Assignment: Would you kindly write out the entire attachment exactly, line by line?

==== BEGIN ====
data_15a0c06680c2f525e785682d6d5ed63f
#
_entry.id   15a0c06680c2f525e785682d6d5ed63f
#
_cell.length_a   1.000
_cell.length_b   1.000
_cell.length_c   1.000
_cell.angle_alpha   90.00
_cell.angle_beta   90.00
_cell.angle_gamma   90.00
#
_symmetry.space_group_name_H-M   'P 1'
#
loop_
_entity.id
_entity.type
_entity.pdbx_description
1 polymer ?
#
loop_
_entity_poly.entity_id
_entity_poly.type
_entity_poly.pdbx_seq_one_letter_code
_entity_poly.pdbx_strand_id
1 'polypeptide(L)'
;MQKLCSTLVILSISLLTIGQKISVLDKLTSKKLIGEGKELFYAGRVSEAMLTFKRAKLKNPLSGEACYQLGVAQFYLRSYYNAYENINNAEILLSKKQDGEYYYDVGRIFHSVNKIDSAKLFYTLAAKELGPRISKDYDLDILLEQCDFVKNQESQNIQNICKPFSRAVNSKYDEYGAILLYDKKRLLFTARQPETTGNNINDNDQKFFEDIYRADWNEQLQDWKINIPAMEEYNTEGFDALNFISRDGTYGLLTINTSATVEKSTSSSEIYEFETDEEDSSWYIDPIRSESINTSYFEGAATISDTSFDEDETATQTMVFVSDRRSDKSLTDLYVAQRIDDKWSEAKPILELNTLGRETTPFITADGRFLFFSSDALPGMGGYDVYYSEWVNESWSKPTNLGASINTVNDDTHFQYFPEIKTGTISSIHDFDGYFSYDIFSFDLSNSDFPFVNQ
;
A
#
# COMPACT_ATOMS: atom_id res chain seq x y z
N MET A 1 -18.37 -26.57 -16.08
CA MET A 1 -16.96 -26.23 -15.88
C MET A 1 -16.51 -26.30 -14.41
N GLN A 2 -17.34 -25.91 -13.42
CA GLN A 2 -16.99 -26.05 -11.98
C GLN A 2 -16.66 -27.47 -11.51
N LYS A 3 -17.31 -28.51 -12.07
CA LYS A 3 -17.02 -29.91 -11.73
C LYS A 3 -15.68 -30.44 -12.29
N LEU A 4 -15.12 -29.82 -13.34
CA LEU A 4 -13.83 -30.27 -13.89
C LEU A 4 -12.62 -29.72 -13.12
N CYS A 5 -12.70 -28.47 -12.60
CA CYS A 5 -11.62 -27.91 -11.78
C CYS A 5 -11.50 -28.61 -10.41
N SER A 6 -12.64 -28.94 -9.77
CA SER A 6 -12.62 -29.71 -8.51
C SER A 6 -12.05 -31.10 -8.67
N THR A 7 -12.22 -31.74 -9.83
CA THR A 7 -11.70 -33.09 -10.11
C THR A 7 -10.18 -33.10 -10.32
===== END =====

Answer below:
data_15a0c06680c2f525e785682d6d5ed63f
#
_entry.id   15a0c06680c2f525e785682d6d5ed63f
#
_cell.length_a   1.000
_cell.length_b   1.000
_cell.length_c   1.000
_cell.angle_alpha   90.00
_cell.angle_beta   90.00
_cell.angle_gamma   90.00
#
_symmetry.space_group_name_H-M   'P 1'
#
loop_
_entity.id
_entity.type
_entity.pdbx_description
1 polymer ?
#
loop_
_entity_poly.entity_id
_entity_poly.type
_entity_poly.pdbx_seq_one_letter_code
_entity_poly.pdbx_strand_id
1 'polypeptide(L)'
;MQKLCSTLVILSISLLTIGQKISVLDKLTSKKLIGEGKELFYAGRVSEAMLTFKRAKLKNPLSGEACYQLGVAQFYLRSYYNAYENINNAEILLSKKQDGEYYYDVGRIFHSVNKIDSAKLFYTLAAKELGPRISKDYDLDILLEQCDFVKNQESQNIQNICKPFSRAVNSKYDEYGAILLYDKKRLLFTARQPETTGNNINDNDQKFFEDIYRADWNEQLQDWKINIPAMEEYNTEGFDALNFISRDGTYGLLTINTSATVEKSTSSSEIYEFETDEEDSSWYIDPIRSESINTSYFEGAATISDTSFDEDETATQTMVFVSDRRSDKSLTDLYVAQRIDDKWSEAKPILELNTLGRETTPFITADGRFLFFSSDALPGMGGYDVYYSEWVNESWSKPTNLGASINTVNDDTHFQYFPEIKTGTISSIHDFDGYFSYDIFSFDLSNSDFPFVNQ
;
A
#
# COMPACT_ATOMS: atom_id res chain seq x y z
N MET A 1 -18.37 -26.57 -16.08
CA MET A 1 -16.96 -26.23 -15.88
C MET A 1 -16.51 -26.30 -14.41
N GLN A 2 -17.34 -25.91 -13.42
CA GLN A 2 -16.99 -26.05 -11.98
C GLN A 2 -16.66 -27.47 -11.51
N LYS A 3 -17.31 -28.51 -12.07
CA LYS A 3 -17.02 -29.91 -11.73
C LYS A 3 -15.68 -30.44 -12.29
N LEU A 4 -15.12 -29.82 -13.34
CA LEU A 4 -13.83 -30.27 -13.89
C LEU A 4 -12.62 -29.72 -13.12
N CYS A 5 -12.70 -28.47 -12.60
CA CYS A 5 -11.62 -27.91 -11.78
C CYS A 5 -11.50 -28.61 -10.41
N SER A 6 -12.64 -28.94 -9.77
CA SER A 6 -12.62 -29.71 -8.51
C SER A 6 -12.05 -31.10 -8.67
N THR A 7 -12.22 -31.74 -9.83
CA THR A 7 -11.70 -33.09 -10.11
C THR A 7 -10.18 -33.10 -10.32